The Emergency Treat, Triage and Transport model was implemented January 1, 2021, with a goal of decreasing the number of unnecessary hospital transports and admissions, saving money and reducing the overall burden on the healthcare system (4). With ET3, EMS providers can be reimbursed by Medicare for treating patients in place or transporting them to appropriate alternate locations, such as a primary care clinic or mental health center.

The ET3 model will help free up EMS providers to respond to true emergencies like STEMIs and strokes, as ambulances won’t be tied up transporting nonemergent patients to the ED. Additionally, the ET3 model won’t penalize EMS agencies for providing appropriate care. Not every patient needs ED evaluation and hospital admission, but under the previous regulations, EMS would not have been reimbursed for patients they assessed and possibly treated on-scene but didn’t transport.

Now with Medicare reimbursement available whether the patient is treated on-scene or transported, EMS providers are better able to determine what treatment or location is best for the patient without worrying about lost revenue.

5. EMS agencies will need to integrate social services into their care teams

Several researchers have described the potential for EMS and community paramedics to help fill a growing need for access to social services and community resources by assessing individuals and connecting them to the specific resources they need.

EMS can help address chronic problems such as poor diet or food insecurity by connecting a patient with Meals on Wheels or a food bank, for example. Community paramedics can be deployed to help known chronic patients manage conditions like diabetes and hypertension, keeping them stable in their homes instead of in and out of the ED. These providers are also positioned to address issues like addiction, as in one community paramedicine program in Colorado that distributes naloxone kits to patients and educates them about treatment options.

6. Telehealth will become more common in EMS

The use of telehealth has exploded this past year, and this trend will continue. Although EMS providers certainly know how to evaluate a patient and treat life-threatening emergencies, having real-time access to a physician or specialist can help with decision-making in the field and ultimately lead to better patient care. Also, the ET3 model requires that a “qualified health professional” oversee treatment in place, and this will continue post pandemic.

Recently, Congress has passed several bills to help fund telehealth for EMS, so there are opportunities to start using telehealth with your organization. Find out how you can help advocate for increased EMS funding here.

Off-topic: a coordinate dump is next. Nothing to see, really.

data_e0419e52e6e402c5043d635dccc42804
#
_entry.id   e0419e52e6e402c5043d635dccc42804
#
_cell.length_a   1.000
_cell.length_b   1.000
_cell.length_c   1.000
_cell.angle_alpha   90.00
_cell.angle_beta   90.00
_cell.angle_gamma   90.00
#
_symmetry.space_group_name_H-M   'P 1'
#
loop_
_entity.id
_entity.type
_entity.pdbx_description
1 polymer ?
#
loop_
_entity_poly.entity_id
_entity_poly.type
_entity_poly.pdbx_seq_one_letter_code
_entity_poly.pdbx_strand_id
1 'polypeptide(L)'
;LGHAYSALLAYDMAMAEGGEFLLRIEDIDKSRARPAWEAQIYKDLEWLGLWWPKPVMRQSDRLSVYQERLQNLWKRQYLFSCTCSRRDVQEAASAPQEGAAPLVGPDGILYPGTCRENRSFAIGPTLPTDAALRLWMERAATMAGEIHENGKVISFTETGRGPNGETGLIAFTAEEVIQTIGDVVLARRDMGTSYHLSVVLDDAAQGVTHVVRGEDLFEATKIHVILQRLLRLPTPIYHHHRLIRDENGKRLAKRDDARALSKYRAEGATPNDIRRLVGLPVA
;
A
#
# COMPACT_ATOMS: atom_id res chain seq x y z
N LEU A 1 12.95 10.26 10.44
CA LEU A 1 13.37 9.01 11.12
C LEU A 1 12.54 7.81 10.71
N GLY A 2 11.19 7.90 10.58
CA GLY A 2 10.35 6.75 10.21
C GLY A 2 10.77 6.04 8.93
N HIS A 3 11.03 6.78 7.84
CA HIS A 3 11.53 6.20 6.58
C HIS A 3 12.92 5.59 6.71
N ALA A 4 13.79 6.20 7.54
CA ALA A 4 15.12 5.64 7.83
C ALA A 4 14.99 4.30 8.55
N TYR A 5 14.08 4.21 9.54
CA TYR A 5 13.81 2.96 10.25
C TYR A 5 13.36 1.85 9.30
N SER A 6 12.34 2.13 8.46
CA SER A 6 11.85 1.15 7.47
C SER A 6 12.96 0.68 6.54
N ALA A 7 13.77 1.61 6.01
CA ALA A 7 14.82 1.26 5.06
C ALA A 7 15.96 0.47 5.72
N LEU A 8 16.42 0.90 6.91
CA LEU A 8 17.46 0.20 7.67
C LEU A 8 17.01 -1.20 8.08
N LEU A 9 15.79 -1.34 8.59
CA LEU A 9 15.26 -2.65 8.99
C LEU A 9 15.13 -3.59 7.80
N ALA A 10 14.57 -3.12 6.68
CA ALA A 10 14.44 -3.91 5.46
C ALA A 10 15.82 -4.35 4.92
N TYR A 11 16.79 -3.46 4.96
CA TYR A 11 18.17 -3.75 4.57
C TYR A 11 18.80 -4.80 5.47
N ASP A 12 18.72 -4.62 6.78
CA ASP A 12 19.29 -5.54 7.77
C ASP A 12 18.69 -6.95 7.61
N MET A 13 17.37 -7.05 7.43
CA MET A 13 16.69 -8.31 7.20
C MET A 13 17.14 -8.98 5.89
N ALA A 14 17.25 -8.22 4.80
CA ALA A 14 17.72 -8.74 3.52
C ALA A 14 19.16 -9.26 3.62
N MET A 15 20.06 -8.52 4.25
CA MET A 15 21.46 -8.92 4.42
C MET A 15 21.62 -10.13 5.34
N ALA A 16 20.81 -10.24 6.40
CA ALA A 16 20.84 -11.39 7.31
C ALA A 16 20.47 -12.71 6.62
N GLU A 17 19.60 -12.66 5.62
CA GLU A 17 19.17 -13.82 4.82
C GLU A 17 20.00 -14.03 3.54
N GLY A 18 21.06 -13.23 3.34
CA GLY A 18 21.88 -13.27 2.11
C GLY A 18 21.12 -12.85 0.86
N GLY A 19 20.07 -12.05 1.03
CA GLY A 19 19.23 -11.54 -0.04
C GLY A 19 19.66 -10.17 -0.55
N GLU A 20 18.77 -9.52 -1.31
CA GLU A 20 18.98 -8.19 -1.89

7. The scope and reach of community paramedicine will continue to grow

Community paramedicine is often more common with rural EMS agencies serving areas where patients have less local access to healthcare services. As noted previously, community paramedics can help support patients in a variety of ways that complement the patient’s primary care providers. These specially trained EMS providers may be able to help decrease the number of unnecessary 911 calls by keeping up with at-risk patients in the community and providing care that may help prevent them from reaching a point where they need to be hospitalized.

Additionally, EMS providers can and should help educate their communities by offering bystander training on lifesaving techniques such as first aid, CPR, Stop the Bleed, etc. EMS1 columnist Tim Nowak suggests that EMS agencies ought to consider community paramedicine a component of overall community risk reduction. EMS providers can furnish helpful health information – whether focused on providing first aid or managing things like medical alert devices and trip/fall hazard prevention – through a variety of channels, including public training sessions, social media posts and more.

8. Patient services may become more targeted

Every patient and community has different needs, and EMS programs should focus on what will make the biggest impact. Deciding as an organization which patient population you want to impact, especially in partnership with a local hospital, will help tailor the medical care you deliver in your community.